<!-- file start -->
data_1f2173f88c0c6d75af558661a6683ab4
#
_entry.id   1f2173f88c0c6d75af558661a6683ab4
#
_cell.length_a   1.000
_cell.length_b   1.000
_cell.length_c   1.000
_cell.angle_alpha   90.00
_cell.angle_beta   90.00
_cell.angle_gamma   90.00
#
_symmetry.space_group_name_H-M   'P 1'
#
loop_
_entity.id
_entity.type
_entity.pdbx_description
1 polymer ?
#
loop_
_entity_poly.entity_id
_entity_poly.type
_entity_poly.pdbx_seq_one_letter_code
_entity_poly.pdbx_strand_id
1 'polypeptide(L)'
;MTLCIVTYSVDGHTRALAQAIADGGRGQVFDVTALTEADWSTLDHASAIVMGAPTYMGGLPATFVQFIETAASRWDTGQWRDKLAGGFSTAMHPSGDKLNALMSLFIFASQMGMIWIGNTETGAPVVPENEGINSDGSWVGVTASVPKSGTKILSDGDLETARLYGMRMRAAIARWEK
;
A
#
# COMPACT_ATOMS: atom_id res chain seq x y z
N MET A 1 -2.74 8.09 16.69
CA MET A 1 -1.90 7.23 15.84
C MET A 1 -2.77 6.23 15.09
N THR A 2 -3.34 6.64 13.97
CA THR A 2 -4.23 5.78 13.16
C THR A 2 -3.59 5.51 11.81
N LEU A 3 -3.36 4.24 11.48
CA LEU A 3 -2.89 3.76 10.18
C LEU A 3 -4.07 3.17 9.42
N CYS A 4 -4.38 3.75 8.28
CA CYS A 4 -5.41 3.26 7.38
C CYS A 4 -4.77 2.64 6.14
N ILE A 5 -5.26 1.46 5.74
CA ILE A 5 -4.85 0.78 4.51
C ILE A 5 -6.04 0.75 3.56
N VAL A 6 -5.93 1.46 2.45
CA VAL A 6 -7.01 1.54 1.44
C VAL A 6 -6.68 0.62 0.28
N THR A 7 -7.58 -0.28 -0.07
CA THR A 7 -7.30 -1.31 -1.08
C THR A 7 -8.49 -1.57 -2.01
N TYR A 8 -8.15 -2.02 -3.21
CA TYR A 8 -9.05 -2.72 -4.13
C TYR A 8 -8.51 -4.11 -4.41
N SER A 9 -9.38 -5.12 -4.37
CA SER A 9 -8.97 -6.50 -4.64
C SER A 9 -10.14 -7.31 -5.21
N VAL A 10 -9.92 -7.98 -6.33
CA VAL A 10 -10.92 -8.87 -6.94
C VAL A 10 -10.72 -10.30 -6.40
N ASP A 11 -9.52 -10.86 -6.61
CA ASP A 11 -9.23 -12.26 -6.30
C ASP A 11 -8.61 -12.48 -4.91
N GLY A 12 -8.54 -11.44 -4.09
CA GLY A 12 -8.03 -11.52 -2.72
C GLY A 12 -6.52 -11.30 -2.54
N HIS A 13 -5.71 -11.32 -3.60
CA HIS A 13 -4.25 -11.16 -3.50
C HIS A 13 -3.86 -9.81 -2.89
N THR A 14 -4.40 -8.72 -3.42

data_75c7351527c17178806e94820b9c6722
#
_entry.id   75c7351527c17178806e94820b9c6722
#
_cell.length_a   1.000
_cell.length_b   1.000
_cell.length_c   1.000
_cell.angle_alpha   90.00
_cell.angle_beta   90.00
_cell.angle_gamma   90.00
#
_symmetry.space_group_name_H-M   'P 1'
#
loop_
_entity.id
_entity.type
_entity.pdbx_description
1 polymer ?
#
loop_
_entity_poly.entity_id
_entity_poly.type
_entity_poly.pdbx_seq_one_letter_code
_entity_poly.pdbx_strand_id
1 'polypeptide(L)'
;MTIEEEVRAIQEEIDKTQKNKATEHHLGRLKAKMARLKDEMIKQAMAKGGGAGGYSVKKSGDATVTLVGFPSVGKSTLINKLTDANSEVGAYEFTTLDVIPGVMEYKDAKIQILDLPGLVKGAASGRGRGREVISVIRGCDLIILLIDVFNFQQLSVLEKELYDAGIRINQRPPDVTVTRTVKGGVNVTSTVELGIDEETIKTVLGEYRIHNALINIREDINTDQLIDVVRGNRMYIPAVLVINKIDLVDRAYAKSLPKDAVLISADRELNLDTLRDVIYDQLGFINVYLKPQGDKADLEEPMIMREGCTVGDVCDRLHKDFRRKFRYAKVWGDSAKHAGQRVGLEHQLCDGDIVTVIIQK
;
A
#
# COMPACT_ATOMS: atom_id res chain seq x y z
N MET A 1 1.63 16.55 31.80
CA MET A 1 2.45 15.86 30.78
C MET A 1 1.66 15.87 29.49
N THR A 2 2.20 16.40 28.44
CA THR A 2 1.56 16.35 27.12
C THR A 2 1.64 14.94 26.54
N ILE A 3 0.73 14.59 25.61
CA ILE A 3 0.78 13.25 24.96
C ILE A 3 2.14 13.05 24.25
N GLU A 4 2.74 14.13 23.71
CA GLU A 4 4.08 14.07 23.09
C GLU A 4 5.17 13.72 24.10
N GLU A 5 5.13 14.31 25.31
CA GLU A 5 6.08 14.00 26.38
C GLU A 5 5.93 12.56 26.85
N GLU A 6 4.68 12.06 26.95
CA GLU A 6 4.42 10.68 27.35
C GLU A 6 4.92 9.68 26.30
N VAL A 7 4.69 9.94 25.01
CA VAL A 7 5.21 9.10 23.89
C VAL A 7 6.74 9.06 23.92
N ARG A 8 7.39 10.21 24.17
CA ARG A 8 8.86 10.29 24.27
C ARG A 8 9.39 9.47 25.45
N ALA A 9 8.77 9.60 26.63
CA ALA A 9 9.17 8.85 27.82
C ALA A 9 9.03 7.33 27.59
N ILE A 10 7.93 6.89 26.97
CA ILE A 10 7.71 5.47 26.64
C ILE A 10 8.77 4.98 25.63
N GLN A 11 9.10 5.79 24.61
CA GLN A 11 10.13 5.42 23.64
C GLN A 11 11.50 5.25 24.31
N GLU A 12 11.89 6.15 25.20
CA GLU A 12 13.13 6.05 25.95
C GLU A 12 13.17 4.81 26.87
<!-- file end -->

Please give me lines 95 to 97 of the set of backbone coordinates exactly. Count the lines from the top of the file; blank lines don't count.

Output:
1 'polypeptide(L)'
;MTIEEEVRAIQEEIDKTQKNKATEHHLGRLKAKMARLKDEMIKQAMAKGGGAGGYSVKKSGDATVTLVGFPSVGKSTLINKLTDANSEVGAYEFTTLDVIPGVMEYKDAKIQILDLPGLVKGAASGRGRGREVISVIRGCDLIILLIDVFNFQQLSVLEKELYDAGIRINQRPPDVTVTRTVKGGVNVTSTVELGIDEETIKTVLGEYRIHNALINIREDINTDQLIDVVRGNRMYIPAVLVINKIDLVDRAYAKSLPKDAVLISADRELNLDTLRDVIYDQLGFINVYLKPQGDKADLEEPMIMREGCTVGDVCDRLHKDFRRKFRYAKVWGDSAKHAGQRVGLEHQLCDGDIVTVIIQK
;